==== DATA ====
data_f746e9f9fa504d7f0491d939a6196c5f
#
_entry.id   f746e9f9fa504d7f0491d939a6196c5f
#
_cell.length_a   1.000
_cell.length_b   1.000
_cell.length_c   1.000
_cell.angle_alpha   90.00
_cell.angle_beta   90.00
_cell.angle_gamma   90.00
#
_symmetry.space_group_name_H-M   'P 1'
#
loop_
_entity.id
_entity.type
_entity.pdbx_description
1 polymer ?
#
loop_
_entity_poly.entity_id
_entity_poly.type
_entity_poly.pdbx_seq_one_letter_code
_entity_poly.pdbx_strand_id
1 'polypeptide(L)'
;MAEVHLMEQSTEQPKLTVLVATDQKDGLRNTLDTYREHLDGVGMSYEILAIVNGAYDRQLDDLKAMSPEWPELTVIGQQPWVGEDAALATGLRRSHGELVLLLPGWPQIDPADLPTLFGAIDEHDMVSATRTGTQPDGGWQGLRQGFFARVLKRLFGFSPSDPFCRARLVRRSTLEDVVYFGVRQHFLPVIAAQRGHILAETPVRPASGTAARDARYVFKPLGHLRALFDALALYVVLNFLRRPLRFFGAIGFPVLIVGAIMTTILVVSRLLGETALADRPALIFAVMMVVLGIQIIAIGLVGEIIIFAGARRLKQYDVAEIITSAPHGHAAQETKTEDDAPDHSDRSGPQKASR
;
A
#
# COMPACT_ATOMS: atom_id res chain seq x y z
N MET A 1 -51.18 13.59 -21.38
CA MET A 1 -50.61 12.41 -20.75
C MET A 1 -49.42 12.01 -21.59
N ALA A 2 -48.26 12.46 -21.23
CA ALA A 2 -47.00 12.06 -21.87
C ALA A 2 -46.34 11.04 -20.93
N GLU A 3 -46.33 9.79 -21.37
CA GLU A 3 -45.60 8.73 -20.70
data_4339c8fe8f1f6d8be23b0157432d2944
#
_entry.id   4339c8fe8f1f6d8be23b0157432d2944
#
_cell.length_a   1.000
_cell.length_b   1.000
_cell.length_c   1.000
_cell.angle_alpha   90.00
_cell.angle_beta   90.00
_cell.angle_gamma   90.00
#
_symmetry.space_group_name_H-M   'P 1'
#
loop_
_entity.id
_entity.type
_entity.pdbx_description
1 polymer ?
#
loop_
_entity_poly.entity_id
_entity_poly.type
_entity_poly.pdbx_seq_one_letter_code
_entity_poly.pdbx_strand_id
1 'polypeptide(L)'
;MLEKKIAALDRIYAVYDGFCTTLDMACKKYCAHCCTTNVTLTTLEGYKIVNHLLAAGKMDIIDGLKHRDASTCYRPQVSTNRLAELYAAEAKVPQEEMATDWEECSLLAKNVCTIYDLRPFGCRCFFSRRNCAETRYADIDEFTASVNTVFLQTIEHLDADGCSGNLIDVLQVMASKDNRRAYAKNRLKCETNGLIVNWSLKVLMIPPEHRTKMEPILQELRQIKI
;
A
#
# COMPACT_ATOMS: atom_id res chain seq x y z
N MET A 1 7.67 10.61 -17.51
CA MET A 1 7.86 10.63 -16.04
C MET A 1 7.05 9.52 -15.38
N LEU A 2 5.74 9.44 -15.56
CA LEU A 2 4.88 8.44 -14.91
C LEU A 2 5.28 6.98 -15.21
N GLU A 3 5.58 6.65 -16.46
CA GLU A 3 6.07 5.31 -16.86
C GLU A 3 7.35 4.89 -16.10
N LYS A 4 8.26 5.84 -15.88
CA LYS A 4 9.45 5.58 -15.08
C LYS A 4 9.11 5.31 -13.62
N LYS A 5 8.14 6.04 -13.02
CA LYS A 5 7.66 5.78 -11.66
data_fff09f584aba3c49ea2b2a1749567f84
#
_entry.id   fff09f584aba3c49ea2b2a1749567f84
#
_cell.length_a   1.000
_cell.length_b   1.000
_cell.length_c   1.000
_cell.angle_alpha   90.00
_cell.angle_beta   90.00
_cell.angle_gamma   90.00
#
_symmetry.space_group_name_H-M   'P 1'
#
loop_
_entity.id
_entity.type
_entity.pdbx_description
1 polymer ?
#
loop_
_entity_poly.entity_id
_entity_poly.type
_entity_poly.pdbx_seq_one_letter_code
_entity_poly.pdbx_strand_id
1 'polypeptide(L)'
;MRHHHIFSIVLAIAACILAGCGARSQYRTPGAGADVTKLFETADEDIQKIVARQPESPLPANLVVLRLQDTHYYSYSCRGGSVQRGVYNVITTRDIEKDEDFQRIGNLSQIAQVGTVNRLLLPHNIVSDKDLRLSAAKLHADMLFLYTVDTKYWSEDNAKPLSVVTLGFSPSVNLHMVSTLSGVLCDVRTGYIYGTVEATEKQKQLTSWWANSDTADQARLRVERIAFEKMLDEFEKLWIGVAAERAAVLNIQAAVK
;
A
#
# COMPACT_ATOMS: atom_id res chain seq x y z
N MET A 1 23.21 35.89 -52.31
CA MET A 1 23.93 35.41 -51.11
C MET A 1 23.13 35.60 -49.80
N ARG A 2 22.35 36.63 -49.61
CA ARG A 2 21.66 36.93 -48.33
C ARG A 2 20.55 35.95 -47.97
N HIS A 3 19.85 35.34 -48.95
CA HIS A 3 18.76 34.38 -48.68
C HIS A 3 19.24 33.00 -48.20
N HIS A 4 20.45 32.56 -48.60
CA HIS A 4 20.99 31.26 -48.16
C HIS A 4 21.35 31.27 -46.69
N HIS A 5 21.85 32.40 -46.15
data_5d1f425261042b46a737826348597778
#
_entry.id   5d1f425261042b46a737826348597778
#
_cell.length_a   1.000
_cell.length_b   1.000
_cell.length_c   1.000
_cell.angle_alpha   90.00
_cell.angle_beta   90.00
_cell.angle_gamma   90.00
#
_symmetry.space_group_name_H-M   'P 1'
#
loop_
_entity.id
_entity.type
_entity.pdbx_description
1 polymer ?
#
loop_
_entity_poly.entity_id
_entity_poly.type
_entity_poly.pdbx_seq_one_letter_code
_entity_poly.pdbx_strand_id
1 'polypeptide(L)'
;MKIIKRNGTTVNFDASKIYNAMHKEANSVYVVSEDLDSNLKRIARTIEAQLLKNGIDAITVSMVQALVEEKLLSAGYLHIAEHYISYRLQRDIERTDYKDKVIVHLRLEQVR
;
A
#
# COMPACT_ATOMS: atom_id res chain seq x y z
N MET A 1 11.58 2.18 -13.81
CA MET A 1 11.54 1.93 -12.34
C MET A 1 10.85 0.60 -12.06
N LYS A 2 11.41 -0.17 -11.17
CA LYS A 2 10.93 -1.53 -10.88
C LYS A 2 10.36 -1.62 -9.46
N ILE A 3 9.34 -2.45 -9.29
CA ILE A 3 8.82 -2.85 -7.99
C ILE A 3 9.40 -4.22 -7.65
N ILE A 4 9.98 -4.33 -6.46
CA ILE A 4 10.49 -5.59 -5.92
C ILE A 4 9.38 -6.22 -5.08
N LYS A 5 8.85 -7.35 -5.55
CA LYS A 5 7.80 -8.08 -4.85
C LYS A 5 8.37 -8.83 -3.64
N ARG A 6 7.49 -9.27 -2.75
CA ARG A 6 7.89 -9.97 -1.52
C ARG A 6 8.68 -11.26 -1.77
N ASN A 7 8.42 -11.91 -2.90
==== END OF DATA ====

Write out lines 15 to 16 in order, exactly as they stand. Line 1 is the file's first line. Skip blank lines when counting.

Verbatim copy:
_entity.id
_entity.type